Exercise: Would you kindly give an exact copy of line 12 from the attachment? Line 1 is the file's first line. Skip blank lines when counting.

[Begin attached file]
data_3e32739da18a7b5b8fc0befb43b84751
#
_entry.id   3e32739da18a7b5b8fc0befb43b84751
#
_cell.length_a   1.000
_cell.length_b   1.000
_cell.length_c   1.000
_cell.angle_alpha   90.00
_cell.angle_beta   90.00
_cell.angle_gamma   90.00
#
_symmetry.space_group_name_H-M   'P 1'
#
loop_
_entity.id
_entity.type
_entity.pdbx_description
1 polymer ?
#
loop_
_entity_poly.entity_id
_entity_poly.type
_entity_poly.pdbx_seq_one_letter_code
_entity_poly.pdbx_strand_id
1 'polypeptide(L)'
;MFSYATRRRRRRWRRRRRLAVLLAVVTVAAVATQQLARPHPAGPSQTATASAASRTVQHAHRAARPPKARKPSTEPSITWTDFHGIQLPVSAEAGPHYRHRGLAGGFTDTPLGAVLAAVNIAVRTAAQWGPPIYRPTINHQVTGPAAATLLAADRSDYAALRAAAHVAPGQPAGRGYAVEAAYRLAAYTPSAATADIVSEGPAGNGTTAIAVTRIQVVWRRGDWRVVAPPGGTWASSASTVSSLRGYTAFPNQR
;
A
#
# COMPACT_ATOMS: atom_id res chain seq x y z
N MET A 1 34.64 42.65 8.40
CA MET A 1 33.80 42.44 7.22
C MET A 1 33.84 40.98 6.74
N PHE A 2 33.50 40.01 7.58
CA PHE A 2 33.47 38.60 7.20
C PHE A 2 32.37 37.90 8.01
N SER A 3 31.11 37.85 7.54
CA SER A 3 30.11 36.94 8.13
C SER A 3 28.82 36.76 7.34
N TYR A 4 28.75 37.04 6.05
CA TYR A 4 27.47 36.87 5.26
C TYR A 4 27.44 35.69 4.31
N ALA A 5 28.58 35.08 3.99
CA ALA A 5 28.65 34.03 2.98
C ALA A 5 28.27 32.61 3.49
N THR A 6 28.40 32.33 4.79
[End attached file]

_symmetry.space_group_name_H-M   'P 1'